2012 Skyscraper Competition
Adrien Piebourg, Bastien Papetti
How to live vertically? Building higher and higher does not seem to change the way we live. Most people wish to live in single-family residences, but the problem is the lack of diversity and density. How to have the benefits of suburbia combined with the intensity of living in the city?
The history of the skyscrapers goes back to Elisha Otis, who invented the elevator in the 19th century. This invention promoted the conquest of the sky with projects competing for prowess and size. What would happened if within a house the elevator is used as a remote control to move from one floor to another, from one program to another?
This new “object” would challenge the function of living. The house becomes smart and incorporates multiple applications – one application per floor. The elevator is for the house what that Internet is for a smart-phone. A necessary parameter! Now you can “zap” your life spatially. Imagine yourself in your room, put on your slippers, go in your elevator, and zap! You will be in your living room, your garage, your favorite bar or business place; the park where you go jogging!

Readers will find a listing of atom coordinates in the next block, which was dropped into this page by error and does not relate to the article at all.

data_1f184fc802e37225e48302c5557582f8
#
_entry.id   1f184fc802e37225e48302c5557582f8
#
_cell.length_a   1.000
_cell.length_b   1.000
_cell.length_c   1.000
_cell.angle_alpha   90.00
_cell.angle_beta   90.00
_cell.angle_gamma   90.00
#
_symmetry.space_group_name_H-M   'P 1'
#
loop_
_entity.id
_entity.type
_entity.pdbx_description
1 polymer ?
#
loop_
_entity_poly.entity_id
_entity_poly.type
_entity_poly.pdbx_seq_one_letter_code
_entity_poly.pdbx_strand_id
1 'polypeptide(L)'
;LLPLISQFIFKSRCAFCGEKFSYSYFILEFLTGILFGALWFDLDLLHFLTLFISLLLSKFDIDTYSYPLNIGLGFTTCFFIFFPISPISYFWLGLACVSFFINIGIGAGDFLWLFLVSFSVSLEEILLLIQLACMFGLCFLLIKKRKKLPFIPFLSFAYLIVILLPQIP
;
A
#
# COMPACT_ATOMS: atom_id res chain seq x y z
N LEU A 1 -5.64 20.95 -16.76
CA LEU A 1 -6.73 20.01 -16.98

The new tower is born, or rather, the first cell. We must now find the idea of “Tower”. This cell is only anecdotal, but multiplied and intensified, it marks its existence. It is now clearly identifiable as an “object”. The idea of “Tower” is inseparable from the idea of city, so we have now an object in the city, which looks like a city. Perceptions are distorted. The object in the city became literally the “city-object”.
To commemorate the 2013 Skyscraper Competition, eVolo published a collector’s edition of its highly acclaimed book “eVolo Skyscrapers”. The book is a two-volume, 1300-page set with the best 300 projects received during the last years. Only 150 copies are available worldwide.